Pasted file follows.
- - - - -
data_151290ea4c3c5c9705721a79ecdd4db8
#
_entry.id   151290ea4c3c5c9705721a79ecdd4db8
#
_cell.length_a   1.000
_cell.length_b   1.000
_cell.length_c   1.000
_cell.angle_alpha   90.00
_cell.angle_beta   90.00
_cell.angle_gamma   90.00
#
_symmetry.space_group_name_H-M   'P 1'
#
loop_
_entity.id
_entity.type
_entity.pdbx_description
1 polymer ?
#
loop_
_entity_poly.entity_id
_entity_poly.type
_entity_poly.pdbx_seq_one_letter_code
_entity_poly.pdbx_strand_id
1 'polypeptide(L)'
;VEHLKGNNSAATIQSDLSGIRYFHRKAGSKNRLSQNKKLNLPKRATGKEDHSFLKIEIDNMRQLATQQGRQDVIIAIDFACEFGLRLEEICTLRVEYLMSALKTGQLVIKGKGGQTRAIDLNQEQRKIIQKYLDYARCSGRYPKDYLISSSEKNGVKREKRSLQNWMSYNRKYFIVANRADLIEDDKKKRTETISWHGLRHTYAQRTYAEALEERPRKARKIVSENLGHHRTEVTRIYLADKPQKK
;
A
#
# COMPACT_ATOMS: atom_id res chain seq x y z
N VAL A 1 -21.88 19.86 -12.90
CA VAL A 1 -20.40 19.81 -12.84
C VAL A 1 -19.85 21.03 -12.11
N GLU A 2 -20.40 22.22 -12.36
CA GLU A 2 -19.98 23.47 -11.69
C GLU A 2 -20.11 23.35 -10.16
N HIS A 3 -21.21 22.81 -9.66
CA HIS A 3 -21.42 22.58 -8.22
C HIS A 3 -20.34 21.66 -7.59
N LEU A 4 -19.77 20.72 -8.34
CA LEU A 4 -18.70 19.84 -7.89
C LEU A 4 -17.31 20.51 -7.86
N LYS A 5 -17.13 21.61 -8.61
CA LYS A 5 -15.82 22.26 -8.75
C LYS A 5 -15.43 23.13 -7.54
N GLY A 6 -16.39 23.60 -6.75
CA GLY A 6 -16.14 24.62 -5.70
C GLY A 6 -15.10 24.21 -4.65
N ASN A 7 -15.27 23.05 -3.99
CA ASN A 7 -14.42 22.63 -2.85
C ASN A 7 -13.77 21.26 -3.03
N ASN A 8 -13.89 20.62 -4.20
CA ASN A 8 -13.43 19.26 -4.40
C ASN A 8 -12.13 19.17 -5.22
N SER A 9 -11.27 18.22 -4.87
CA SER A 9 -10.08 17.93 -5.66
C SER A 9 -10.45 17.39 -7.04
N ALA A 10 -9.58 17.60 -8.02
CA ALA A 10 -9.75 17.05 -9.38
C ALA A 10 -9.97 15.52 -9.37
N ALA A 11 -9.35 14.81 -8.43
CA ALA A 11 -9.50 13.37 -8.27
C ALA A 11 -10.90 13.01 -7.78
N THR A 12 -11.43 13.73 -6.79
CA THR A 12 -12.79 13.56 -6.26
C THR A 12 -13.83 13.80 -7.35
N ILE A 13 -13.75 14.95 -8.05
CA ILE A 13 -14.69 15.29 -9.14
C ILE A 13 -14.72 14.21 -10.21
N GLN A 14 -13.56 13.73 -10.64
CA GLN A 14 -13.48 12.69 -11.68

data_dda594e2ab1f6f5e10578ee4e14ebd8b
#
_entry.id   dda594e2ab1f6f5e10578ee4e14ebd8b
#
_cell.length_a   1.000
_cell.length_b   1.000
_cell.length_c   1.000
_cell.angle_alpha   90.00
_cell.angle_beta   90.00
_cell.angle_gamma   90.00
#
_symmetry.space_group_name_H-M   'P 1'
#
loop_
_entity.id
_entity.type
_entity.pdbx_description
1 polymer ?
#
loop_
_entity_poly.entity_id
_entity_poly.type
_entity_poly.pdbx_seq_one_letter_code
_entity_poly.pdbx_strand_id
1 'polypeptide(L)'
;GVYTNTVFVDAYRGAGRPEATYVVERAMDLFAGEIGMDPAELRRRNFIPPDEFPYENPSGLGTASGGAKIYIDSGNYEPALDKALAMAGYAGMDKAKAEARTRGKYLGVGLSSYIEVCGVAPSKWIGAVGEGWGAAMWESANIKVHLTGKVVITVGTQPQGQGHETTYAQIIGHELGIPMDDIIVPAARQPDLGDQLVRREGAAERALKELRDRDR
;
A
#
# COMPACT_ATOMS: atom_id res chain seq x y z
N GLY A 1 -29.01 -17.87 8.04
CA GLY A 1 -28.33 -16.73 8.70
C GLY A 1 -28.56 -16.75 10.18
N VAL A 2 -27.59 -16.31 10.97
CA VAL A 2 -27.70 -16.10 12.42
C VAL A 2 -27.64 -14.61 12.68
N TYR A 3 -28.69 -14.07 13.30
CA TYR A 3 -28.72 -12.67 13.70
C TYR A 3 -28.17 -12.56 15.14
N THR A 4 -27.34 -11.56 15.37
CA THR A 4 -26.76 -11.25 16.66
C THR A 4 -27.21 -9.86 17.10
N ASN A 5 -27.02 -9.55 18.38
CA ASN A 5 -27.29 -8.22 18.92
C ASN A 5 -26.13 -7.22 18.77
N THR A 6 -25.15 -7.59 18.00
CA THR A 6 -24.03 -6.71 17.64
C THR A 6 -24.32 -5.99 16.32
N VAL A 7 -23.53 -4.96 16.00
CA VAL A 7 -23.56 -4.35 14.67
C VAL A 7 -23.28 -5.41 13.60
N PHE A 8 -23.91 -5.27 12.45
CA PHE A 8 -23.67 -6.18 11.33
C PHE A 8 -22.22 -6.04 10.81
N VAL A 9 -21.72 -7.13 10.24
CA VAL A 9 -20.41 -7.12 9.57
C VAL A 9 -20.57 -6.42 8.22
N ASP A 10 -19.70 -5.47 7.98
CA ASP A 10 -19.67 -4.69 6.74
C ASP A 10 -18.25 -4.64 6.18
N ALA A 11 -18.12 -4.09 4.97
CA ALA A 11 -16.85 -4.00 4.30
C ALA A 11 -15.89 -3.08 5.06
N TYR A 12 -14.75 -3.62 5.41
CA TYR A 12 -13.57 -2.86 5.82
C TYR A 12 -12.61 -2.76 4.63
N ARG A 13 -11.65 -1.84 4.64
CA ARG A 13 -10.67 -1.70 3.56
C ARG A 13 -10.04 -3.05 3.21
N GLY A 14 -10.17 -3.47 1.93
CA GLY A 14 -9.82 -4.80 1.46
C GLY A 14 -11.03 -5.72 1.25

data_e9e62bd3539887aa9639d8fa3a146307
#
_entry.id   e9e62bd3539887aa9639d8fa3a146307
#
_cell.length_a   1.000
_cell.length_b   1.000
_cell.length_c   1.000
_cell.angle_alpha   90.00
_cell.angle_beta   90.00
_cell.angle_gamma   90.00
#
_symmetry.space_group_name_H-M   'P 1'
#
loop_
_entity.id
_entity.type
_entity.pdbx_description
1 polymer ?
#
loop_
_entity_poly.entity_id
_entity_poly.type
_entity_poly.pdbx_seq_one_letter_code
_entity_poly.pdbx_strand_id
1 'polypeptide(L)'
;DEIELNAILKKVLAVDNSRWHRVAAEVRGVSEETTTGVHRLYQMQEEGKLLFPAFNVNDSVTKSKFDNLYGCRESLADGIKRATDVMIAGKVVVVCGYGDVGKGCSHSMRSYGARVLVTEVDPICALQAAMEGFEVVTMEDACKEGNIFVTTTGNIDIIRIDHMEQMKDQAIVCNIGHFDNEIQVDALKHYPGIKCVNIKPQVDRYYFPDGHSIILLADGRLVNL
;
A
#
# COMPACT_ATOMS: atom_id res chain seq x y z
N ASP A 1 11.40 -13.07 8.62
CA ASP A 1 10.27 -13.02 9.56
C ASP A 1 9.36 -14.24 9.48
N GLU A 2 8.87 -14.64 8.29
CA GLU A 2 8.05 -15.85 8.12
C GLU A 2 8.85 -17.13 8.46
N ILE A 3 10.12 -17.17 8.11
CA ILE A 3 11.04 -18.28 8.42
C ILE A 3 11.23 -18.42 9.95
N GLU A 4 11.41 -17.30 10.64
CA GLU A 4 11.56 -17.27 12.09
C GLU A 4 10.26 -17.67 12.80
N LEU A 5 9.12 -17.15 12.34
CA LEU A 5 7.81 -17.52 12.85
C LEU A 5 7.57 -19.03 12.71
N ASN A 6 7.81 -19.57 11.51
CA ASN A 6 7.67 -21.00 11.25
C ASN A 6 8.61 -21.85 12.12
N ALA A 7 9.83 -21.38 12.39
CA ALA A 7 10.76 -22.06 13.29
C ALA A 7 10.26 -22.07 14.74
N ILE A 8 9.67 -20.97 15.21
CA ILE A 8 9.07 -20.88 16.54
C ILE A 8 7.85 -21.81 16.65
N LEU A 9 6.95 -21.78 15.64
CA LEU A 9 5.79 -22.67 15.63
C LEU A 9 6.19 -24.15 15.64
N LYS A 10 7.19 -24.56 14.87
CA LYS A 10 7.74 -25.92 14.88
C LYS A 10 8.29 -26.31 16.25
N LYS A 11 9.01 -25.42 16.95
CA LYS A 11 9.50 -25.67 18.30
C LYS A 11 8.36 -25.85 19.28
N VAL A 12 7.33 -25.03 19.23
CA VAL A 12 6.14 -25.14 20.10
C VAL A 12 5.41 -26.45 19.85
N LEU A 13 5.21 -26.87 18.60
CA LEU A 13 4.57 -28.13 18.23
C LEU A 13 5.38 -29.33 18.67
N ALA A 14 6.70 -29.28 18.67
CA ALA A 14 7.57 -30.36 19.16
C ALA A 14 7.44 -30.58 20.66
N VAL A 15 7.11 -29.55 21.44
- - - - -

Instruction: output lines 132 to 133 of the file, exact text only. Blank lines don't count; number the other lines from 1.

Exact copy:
N ALA A 11 -18.12 -4.09 4.97
CA ALA A 11 -16.85 -4.00 4.30